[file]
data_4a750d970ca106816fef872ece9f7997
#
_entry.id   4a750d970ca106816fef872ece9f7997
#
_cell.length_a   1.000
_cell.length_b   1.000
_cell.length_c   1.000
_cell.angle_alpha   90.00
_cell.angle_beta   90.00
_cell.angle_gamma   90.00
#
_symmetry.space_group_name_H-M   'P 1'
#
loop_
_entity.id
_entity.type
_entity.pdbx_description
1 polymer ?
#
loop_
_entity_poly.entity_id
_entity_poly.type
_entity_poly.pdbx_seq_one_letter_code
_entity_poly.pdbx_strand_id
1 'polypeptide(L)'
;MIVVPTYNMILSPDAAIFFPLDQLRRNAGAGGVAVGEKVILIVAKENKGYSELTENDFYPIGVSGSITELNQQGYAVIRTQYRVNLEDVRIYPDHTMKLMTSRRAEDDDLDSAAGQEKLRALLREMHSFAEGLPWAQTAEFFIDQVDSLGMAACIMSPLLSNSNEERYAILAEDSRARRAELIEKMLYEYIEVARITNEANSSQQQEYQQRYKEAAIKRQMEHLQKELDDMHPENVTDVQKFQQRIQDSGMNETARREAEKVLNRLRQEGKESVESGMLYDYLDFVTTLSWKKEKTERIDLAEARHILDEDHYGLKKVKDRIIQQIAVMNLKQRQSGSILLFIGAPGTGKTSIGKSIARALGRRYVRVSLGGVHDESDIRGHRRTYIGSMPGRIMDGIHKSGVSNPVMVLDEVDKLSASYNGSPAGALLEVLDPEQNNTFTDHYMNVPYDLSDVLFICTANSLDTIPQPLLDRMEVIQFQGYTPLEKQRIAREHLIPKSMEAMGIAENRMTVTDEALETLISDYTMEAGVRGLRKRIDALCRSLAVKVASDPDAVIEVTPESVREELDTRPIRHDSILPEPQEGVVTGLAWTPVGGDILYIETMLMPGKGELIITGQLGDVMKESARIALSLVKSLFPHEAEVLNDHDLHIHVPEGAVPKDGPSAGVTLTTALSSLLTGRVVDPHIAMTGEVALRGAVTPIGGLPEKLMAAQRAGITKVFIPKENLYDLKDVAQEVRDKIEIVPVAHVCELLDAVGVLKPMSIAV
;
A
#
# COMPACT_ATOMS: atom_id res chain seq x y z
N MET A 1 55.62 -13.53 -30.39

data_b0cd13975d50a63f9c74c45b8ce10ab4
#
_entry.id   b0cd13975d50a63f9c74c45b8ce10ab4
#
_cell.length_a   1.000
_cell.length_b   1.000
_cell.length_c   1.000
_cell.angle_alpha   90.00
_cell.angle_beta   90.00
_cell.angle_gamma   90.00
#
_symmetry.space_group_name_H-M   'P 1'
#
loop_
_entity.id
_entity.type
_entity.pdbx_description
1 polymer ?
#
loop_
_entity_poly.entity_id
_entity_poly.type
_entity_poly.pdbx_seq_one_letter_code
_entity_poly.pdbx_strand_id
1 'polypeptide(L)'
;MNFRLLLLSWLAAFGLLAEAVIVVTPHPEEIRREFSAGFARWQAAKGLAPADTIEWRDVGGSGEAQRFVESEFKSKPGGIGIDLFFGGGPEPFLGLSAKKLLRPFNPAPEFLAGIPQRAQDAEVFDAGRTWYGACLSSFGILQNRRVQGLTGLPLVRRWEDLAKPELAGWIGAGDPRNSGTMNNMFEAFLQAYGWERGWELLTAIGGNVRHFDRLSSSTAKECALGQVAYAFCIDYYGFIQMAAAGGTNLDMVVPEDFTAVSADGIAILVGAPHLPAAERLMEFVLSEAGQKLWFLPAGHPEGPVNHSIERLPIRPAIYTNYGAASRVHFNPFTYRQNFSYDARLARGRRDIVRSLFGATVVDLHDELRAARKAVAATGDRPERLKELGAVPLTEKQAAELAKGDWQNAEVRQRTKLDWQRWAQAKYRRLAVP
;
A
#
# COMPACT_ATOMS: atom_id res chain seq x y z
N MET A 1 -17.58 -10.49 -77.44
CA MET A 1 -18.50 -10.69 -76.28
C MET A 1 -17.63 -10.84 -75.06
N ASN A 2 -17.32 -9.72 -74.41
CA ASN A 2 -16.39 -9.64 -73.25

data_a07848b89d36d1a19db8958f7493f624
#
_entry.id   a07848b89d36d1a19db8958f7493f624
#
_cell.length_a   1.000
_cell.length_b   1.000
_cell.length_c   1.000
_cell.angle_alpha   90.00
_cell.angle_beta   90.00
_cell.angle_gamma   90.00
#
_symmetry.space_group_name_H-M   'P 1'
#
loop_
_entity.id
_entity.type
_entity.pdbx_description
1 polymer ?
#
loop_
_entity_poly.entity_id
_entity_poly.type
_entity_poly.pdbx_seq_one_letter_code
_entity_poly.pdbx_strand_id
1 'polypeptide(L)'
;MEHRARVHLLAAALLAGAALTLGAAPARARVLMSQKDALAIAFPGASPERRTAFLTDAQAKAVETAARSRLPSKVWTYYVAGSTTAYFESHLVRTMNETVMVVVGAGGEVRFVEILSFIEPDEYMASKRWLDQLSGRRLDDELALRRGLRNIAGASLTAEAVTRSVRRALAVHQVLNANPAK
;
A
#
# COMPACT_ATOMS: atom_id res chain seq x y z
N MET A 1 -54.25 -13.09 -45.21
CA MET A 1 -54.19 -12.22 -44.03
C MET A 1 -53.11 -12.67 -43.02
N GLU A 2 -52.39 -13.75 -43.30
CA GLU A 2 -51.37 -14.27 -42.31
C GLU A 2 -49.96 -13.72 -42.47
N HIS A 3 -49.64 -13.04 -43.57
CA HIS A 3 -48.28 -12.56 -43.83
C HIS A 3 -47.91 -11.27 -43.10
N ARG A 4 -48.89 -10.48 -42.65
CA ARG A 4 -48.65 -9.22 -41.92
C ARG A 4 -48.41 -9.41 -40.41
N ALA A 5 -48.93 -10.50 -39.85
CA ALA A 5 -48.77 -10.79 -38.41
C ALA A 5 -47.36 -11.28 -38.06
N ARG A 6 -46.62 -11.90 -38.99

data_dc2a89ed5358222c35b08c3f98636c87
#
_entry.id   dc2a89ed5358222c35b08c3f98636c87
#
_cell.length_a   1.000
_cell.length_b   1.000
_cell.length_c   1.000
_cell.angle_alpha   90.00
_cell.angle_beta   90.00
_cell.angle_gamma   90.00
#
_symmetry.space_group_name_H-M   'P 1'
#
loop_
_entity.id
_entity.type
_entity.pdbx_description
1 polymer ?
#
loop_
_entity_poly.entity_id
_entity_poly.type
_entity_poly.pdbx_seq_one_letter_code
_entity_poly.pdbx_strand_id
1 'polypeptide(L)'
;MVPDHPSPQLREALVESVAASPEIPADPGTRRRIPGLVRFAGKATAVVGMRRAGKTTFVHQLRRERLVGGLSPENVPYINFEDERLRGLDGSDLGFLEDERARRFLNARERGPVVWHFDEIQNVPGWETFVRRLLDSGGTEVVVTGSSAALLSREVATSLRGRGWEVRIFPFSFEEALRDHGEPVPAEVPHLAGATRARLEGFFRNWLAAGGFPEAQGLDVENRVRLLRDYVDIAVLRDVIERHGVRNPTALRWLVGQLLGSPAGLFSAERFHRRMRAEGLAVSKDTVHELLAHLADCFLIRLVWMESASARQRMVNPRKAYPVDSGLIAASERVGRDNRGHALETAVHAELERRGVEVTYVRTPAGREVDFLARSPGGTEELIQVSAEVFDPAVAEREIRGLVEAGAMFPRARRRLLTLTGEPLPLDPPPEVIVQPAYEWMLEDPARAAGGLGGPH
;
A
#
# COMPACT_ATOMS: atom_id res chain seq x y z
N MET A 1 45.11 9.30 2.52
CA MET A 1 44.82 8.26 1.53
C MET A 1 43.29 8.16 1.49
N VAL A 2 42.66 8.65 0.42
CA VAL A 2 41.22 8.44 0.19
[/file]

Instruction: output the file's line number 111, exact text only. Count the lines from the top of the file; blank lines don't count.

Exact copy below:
C ALA A 5 -47.36 -11.28 -38.06